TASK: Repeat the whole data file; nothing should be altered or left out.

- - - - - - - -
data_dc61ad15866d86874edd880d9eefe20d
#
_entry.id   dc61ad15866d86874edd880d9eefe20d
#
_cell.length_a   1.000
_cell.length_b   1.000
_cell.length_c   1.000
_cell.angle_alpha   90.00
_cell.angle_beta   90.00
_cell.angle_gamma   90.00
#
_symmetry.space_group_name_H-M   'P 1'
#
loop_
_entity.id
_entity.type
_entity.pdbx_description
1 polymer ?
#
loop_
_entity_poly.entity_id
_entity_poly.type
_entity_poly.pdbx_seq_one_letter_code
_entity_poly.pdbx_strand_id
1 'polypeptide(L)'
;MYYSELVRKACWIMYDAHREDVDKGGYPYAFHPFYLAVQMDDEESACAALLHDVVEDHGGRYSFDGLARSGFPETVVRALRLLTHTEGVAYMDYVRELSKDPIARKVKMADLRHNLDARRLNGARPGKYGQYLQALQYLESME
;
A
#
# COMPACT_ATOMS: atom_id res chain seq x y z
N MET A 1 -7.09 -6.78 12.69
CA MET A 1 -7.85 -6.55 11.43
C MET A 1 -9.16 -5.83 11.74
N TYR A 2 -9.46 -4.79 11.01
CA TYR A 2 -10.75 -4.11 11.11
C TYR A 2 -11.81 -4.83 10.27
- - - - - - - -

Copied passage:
data_dc61ad15866d86874edd880d9eefe20d
#
_entry.id   dc61ad15866d86874edd880d9eefe20d
#
_cell.length_a   1.000
_cell.length_b   1.000
_cell.length_c   1.000
_cell.angle_alpha   90.00
_cell.angle_beta   90.00
_cell.angle_gamma   90.00
#
_symmetry.space_group_name_H-M   'P 1'
#
loop_
_entity.id
_entity.type
_entity.pdbx_description
1 polymer ?
#
loop_
_entity_poly.entity_id
_entity_poly.type
_entity_poly.pdbx_seq_one_letter_code
_entity_poly.pdbx_strand_id
1 'polypeptide(L)'
;MYYSELVRKACWIMYDAHREDVDKGGYPYAFHPFYLAVQMDDEESACAALLHDVVEDHGGRYSFDGLARSGFPETVVRALRLLTHTEGVAYMDYVRELSKDPIARKVKMADLRHNLDARRLNGARPGKYGQYLQALQYLESME
;
A
#
# COMPACT_ATOMS: atom_id res chain seq x y z
N MET A 1 -7.09 -6.78 12.69
CA MET A 1 -7.85 -6.55 11.43
C MET A 1 -9.16 -5.83 11.74
N TYR A 2 -9.46 -4.79 11.01
CA TYR A 2 -10.75 -4.11 11.11
C TYR A 2 -11.81 -4.83 10.27